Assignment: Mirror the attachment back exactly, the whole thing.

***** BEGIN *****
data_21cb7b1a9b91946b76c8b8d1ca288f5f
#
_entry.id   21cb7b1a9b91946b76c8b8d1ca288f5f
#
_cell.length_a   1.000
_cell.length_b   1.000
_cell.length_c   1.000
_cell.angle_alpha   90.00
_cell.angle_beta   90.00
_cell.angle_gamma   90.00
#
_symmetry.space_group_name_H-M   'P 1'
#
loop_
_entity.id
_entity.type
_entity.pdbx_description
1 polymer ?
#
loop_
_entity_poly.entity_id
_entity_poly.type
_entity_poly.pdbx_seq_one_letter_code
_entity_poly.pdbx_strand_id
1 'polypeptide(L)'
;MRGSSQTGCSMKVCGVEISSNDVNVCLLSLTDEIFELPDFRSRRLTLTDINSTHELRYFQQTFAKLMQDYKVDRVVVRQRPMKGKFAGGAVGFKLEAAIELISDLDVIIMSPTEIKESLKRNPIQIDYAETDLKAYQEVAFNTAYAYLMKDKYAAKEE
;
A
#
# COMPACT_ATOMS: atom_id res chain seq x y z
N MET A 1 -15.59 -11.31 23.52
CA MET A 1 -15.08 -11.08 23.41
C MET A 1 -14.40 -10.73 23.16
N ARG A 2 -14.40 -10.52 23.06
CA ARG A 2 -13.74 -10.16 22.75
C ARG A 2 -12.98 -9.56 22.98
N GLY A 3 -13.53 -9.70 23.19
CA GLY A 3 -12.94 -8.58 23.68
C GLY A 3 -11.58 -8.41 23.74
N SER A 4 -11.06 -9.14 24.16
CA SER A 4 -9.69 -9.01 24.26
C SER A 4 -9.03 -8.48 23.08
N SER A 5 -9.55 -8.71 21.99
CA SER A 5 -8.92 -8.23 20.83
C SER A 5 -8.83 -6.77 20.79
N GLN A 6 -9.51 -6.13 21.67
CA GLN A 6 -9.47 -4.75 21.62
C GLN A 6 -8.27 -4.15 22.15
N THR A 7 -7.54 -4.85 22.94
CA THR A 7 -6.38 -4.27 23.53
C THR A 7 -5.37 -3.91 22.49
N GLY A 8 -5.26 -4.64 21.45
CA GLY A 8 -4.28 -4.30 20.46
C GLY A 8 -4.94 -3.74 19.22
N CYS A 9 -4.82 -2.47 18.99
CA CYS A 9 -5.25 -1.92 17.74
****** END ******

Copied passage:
data_21cb7b1a9b91946b76c8b8d1ca288f5f
#
_entry.id   21cb7b1a9b91946b76c8b8d1ca288f5f
#
_cell.length_a   1.000
_cell.length_b   1.000
_cell.length_c   1.000
_cell.angle_alpha   90.00
_cell.angle_beta   90.00
_cell.angle_gamma   90.00
#
_symmetry.space_group_name_H-M   'P 1'
#
loop_
_entity.id
_entity.type
_entity.pdbx_description
1 polymer ?
#
loop_
_entity_poly.entity_id
_entity_poly.type
_entity_poly.pdbx_seq_one_letter_code
_entity_poly.pdbx_strand_id
1 'polypeptide(L)'
;MRGSSQTGCSMKVCGVEISSNDVNVCLLSLTDEIFELPDFRSRRLTLTDINSTHELRYFQQTFAKLMQDYKVDRVVVRQRPMKGKFAGGAVGFKLEAAIELISDLDVIIMSPTEIKESLKRNPIQIDYAETDLKAYQEVAFNTAYAYLMKDKYAAKEE
;
A
#
# COMPACT_ATOMS: atom_id res chain seq x y z
N MET A 1 -15.59 -11.31 23.52
CA MET A 1 -15.08 -11.08 23.41
C MET A 1 -14.40 -10.73 23.16
N ARG A 2 -14.40 -10.52 23.06
CA ARG A 2 -13.74 -10.16 22.75
C ARG A 2 -12.98 -9.56 22.98
N GLY A 3 -13.53 -9.70 23.19
CA GLY A 3 -12.94 -8.58 23.68
C GLY A 3 -11.58 -8.41 23.74
N SER A 4 -11.06 -9.14 24.16
CA SER A 4 -9.69 -9.01 24.26
C SER A 4 -9.03 -8.48 23.08
N SER A 5 -9.55 -8.71 21.99
CA SER A 5 -8.92 -8.23 20.83
C SER A 5 -8.83 -6.77 20.79
N GLN A 6 -9.51 -6.13 21.67
CA GLN A 6 -9.47 -4.75 21.62
C GLN A 6 -8.27 -4.15 22.15
N THR A 7 -7.54 -4.85 22.94
CA THR A 7 -6.38 -4.27 23.53
C THR A 7 -5.37 -3.91 22.49
N GLY A 8 -5.26 -4.64 21.45
CA GLY A 8 -4.28 -4.30 20.46
C GLY A 8 -4.94 -3.74 19.22
N CYS A 9 -4.82 -2.47 18.99
CA CYS A 9 -5.25 -1.92 17.74